Found 1617 Hypotheses across 162 Pages (0.005 seconds)
  1. In infancy principal caretakers (other than the mother) are most likely to be female children or female adults (170).Weisner, Thomas S. - My brother's keeper: child and sibling caretaking [and comments and reply], 1977 - 1 Variables

    This study discusses childcare done by children. While no empirical hypotheses are tested, the authors identify some potential sociocultural and developmental correlates of childcare by children and provide relevant descriptive statistics. Possible correlates include mother-child relationships, conceptions and emergence of childhood stages, organization of play groups, development of social responsibility, sex differences, personality development, cognitive style and cognitive development, motivation and learning.

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  2. In infancy the mother is most likely to be the principal caretaker (170).Weisner, Thomas S. - My brother's keeper: child and sibling caretaking [and comments and reply], 1977 - 1 Variables

    This study discusses childcare done by children. While no empirical hypotheses are tested, the authors identify some potential sociocultural and developmental correlates of childcare by children and provide relevant descriptive statistics. Possible correlates include mother-child relationships, conceptions and emergence of childhood stages, organization of play groups, development of social responsibility, sex differences, personality development, cognitive style and cognitive development, motivation and learning.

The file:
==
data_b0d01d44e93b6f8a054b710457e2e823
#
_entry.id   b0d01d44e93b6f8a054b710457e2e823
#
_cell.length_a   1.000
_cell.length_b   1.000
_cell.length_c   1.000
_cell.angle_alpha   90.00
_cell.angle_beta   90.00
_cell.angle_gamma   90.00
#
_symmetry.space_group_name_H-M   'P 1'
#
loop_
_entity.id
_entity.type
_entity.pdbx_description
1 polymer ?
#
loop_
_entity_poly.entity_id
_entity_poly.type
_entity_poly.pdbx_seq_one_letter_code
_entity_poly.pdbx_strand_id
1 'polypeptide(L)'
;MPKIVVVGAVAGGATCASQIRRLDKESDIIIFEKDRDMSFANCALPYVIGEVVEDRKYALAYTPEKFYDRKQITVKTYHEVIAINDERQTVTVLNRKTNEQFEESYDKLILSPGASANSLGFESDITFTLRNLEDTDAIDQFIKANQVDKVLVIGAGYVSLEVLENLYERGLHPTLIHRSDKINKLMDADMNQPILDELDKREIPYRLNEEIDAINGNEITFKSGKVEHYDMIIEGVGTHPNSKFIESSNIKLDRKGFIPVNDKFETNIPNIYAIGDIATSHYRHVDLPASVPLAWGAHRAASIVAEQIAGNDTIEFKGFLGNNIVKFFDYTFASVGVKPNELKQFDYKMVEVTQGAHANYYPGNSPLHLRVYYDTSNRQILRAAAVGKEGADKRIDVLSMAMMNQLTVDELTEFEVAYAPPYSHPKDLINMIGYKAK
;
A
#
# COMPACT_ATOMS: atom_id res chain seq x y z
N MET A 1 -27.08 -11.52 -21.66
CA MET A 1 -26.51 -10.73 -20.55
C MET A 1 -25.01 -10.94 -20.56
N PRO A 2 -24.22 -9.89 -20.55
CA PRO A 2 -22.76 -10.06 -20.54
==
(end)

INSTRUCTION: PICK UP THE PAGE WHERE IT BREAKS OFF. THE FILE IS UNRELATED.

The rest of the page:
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  3. In early childhood the child is likely to spend half or less of the time with the mother (170).Weisner, Thomas S. - My brother's keeper: child and sibling caretaking [and comments and reply], 1977 - 1 Variables

    This study discusses childcare done by children. While no empirical hypotheses are tested, the authors identify some potential sociocultural and developmental correlates of childcare by children and provide relevant descriptive statistics. Possible correlates include mother-child relationships, conceptions and emergence of childhood stages, organization of play groups, development of social responsibility, sex differences, personality development, cognitive style and cognitive development, motivation and learning.

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  4. Mothers rearing children are unlikely to live in nuclear, neolocal households (173).Weisner, Thomas S. - My brother's keeper: child and sibling caretaking [and comments and reply], 1977 - 3 Variables

    This study discusses childcare done by children. While no empirical hypotheses are tested, the authors identify some potential sociocultural and developmental correlates of childcare by children and provide relevant descriptive statistics. Possible correlates include mother-child relationships, conceptions and emergence of childhood stages, organization of play groups, development of social responsibility, sex differences, personality development, cognitive style and cognitive development, motivation and learning.

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  5. There will be a correlation between apology and early childhood companions and caretakers (290).Hickson, Letitia - The social contexts of apology in dispute settlement: a cross-cultural study, 1986 - 2 Variables